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Delivering a first-rate transportation system for Seattle Scott Kubly, Director







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Seattle’s Strategy for Prioritizing Pedestrian Projects

Pedestrians on sidewalkThe Pedestrian Master Plan places a high value on data to inform how decisions get made about the projects and programs that can improve and sustain walking in Seattle. To begin, the project team collected, compiled, and analyzed data related to the plan goals of safety, equity, vibrancy, and health. The analysis addressed both the quality of the pedestrian environment and anticipated pedestrian activity levels (see The Pedestrian System) in order to focus resources in areas where conditions are difficult and where people need to be able to walk the most.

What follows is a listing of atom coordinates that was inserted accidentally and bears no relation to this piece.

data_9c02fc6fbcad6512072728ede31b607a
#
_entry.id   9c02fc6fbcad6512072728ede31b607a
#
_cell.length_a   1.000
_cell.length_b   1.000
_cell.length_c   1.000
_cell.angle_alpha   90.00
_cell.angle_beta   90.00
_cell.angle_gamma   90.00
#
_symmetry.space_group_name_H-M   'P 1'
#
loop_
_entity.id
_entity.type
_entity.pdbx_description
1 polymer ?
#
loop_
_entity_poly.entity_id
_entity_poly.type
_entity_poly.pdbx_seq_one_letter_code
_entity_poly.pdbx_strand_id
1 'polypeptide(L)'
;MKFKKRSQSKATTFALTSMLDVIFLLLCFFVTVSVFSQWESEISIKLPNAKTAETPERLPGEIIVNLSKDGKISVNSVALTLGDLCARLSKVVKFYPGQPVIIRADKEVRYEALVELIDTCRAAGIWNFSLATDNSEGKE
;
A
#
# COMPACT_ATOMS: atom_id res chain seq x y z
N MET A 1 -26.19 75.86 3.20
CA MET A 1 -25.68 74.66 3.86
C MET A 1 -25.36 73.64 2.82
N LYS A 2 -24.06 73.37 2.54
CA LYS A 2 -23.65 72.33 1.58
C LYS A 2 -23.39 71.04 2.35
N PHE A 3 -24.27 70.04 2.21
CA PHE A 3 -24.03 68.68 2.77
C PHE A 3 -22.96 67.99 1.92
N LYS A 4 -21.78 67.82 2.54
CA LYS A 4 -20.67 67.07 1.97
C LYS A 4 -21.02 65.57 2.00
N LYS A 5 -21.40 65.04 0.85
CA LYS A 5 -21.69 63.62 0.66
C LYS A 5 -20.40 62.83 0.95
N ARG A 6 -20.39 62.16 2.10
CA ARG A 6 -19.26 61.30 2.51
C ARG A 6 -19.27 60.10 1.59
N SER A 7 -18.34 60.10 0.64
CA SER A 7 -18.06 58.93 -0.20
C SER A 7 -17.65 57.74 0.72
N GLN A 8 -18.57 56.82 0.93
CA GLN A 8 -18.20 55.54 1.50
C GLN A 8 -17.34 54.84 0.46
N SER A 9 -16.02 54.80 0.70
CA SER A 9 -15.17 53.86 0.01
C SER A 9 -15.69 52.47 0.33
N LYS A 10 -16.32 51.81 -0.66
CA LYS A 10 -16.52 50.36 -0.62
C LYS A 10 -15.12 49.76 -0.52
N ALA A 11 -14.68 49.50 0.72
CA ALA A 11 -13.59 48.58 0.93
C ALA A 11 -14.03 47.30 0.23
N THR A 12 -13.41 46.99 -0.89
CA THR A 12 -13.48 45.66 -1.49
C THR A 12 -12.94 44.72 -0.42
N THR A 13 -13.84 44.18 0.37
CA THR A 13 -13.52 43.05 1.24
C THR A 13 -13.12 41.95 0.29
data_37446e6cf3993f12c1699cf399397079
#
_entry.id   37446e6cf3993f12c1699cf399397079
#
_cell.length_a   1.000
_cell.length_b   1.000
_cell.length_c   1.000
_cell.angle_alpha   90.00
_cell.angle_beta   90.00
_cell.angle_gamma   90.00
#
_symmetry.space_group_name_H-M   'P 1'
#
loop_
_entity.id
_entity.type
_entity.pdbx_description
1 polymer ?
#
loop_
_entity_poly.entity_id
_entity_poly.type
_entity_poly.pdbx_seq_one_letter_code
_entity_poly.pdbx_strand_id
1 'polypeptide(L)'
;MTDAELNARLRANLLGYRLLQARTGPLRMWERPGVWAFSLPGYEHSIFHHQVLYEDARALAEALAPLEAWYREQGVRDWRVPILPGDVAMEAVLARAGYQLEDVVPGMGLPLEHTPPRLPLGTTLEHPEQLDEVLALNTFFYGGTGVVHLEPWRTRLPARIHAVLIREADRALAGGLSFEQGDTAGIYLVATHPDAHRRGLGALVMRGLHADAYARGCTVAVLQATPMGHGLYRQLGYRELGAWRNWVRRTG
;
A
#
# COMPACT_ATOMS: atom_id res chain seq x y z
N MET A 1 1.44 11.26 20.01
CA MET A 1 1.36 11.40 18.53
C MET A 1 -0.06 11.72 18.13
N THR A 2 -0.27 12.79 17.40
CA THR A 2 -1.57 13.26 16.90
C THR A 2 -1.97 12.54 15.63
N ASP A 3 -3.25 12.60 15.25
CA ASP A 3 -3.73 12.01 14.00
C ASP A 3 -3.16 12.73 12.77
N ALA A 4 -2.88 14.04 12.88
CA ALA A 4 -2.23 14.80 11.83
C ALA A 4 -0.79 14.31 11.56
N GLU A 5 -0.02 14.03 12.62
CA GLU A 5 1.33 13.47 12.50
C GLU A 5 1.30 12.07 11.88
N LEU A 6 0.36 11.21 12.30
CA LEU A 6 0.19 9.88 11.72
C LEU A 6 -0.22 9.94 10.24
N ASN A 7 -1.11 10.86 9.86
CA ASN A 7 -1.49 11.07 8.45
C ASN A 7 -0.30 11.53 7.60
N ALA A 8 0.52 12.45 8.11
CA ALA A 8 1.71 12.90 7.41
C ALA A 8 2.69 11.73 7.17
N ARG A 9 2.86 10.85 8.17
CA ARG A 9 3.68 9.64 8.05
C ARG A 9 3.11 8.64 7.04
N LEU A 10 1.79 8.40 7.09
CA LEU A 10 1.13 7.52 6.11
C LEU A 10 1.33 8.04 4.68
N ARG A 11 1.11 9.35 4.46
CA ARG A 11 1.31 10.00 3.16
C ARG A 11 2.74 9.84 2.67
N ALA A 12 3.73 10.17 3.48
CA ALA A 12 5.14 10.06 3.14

The strategy will help to prioritize pedestrian projects in the short-term. (For example, if the City can only afford to build or improve a certain number of sidewalks or curb ramps each year, which ones should be built first?) This strategy will also help the City make long-term decisions by informing the process of selecting and programming projects. The goal is to create the tools to identify projects that serve people with the greatest needs.

In prioritizing projects, the analyses of Where People Walk and Along and Across the Roadway are only the first step. The prioritization analysis also considers socioeconomic and health factors, such as lower rates of automobile ownership and higher rates of diabetes and obesity, and additional transportation and land use components. Click on the links below to view maps and to learn more about high priority areas and ways the information can be used to develop project lists.

High Priority Areas

Using the Information

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